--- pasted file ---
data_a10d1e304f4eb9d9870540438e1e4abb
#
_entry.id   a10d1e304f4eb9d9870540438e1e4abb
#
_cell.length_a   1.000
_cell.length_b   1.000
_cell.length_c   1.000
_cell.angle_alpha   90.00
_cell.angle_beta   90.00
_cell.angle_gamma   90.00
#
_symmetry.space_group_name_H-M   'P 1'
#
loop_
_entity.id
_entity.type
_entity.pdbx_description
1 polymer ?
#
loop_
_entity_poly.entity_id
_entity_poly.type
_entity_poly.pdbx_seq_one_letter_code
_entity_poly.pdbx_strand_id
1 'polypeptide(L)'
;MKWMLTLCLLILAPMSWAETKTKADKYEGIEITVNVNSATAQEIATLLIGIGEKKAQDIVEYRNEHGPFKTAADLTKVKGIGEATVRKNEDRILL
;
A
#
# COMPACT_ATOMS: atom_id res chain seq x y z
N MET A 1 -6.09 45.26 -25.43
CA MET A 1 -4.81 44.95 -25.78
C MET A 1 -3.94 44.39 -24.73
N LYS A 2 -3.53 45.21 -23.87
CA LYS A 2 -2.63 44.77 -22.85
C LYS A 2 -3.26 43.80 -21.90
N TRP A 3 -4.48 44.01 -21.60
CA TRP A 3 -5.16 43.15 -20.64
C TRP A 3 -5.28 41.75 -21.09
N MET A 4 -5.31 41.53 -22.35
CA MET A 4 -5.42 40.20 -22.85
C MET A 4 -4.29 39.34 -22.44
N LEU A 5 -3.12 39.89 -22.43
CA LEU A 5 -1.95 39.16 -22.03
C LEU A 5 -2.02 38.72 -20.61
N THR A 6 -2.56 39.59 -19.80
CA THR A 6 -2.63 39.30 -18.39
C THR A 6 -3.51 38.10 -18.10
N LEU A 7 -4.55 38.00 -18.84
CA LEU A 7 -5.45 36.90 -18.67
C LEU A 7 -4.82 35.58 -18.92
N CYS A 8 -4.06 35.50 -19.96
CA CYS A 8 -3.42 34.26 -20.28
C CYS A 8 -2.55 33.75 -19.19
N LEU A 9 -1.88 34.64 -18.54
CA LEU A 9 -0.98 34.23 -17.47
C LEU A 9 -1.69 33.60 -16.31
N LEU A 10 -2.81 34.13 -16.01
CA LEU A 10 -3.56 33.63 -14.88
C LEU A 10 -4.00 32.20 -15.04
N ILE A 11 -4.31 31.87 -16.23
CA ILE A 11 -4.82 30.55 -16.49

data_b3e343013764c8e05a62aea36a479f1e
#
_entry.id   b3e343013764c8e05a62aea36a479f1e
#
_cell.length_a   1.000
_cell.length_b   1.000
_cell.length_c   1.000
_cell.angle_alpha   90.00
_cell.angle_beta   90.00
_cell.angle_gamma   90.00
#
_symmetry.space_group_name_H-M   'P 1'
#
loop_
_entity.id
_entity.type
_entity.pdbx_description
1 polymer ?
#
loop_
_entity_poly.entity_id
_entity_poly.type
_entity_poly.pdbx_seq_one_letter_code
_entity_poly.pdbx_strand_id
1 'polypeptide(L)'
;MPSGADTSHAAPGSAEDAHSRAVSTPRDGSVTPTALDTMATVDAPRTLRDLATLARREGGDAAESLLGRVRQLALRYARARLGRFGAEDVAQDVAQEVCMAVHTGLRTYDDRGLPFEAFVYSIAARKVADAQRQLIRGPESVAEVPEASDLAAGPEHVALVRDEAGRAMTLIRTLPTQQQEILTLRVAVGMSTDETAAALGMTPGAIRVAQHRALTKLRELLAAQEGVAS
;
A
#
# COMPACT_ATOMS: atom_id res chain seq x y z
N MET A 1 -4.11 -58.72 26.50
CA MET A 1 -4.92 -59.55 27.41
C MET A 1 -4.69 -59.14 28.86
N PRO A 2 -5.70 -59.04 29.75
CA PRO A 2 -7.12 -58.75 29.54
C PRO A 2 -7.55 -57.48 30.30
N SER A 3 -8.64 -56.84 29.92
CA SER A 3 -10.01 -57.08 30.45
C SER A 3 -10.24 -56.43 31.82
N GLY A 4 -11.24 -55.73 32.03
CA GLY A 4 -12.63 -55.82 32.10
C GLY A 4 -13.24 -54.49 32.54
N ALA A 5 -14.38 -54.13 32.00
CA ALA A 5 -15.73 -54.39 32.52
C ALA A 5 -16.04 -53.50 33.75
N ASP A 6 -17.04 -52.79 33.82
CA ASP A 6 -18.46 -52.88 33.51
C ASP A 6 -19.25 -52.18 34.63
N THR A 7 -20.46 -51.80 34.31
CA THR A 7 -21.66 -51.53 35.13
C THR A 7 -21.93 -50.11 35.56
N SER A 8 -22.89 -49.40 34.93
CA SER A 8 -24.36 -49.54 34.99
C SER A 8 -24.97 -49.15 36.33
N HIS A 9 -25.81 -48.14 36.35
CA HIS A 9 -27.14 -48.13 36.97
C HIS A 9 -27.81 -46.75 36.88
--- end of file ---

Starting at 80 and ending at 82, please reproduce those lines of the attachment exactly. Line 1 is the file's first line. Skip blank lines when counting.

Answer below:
1 polymer ?
#
loop_